Yellow Chartreuse, on the other hand, was developed later as a milder and sweeter alternative to the original Green Chartreuse. It is made from a different recipe that includes about 80 herbs and botanicals, and is aged in oak barrels for a longer period of time than its green counterpart. Yellow Chartreuse has a smoother and more delicate flavor with notes of honey, saffron, and vanilla, and is a pale yellow color.
Both Green and Yellow Chartreuse are considered to be among the most complex and intriguing liqueurs in the world, and are often used in cocktails as a way to add depth and complexity to drinks. Green Chartreuse is commonly used in classic cocktails like the Last Word, while Yellow Chartreuse is often used in modern cocktails like the Paper Plane.
While Green Chartreuse is more well-known and has a stronger flavor profile, Yellow Chartreuse is a unique and versatile liqueur in its own right. Whether used on their own or in combination with other ingredients, both Green and Yellow Chartreuse are beloved by bartenders and cocktail enthusiasts alike for their depth, complexity, and history.
Alternatives Master List
Green Chartreuse Alternatives
Two Final Wards (equal parts Rittenhouse Rye, Lemon juice, Maraschino) except one with chartreuse and one with Boomsma Cloosterbitter which is being touted as a possible Chartreuse substitute. Honestly, the difference really is minimal.
The Cloosterbitter Final Ward came in at 10g lighter (so less diluted) but it’s definitely a teeny bit less punchy because it’s only 30% and Chartreuse is at 55%. A bit more aniseed in the Cloosterbitter, especially in the aftertaste. A bit sweeter; I think it needs a tad less Maraschino.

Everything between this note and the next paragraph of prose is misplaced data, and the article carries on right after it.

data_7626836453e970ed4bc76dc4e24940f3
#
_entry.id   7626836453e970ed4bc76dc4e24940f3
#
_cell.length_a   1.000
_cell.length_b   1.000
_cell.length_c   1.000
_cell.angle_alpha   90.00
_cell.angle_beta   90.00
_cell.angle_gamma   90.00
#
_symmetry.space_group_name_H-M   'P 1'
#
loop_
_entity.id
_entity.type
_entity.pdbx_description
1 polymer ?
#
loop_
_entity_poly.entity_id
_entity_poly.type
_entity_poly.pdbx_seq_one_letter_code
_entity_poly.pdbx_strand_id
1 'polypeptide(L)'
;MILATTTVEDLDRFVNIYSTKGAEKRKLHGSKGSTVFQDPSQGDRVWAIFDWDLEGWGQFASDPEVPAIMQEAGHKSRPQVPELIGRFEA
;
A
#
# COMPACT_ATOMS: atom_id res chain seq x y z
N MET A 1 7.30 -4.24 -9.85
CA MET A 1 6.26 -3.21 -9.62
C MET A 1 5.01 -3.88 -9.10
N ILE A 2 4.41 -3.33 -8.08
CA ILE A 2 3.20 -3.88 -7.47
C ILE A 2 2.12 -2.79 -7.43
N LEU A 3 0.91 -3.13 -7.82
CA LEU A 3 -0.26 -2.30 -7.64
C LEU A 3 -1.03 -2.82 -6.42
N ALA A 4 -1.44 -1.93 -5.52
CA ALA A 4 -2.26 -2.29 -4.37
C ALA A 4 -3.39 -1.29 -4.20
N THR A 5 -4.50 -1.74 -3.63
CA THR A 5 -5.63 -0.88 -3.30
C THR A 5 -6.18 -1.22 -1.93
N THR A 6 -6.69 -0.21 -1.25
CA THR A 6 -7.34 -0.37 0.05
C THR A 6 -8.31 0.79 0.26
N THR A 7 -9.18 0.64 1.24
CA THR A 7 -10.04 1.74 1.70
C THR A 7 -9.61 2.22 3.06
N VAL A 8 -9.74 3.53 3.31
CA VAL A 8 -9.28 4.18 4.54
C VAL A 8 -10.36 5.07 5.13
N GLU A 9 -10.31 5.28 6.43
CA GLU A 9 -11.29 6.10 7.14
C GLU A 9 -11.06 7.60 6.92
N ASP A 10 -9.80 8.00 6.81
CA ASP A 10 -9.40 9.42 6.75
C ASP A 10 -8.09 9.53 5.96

Tasting them side by side, the Chartreuse is a lot more complex. Interestingly, the Cloosterbitter has more aniseed in the aroma but less in the actual taste?
Pragmatically though – the Chartreuse was 43 euros a bottle and the Cloosterbitter was 13. I’ve been going back and forth between the two on my desk and if I watered down the Chartreuse one just a bit (so it was a bit less bam), I don’t think I’d be able to tell you which one is which with certainty.
The Cloosterbitter also doesn’t overwhelm as much, so I think I’ll be trying it with a) maybe 25% less sweet in last word variants and b) in the drinks where it’s 10ml of Chartreuse to stop it taking over I’ll up it to 15 or so.
Comparison provided by TheCommieDuck
Yellow Chartreuse Alternatives
Eyguebelle Aelred Elixer 1889 Coiron Vert Liqueur
The recipe for this herbal liqueur was created at the end of the 19th century and consists of various plants, flowers and roots. After the distillation process, it is matured in oak barrels, where Cognac or Armagnac was previously stored. It reveals a complex aroma.
Where to Buy Chartreuse
Buy Green Chartreuse
Buy Yellow Chartreuse
From recipes using locally sourced ingredients and terroir-centric cooking, craft cocktails, to the latest in tech and home DIY projects, Michael yearns to share his learned and found knowledge of the world.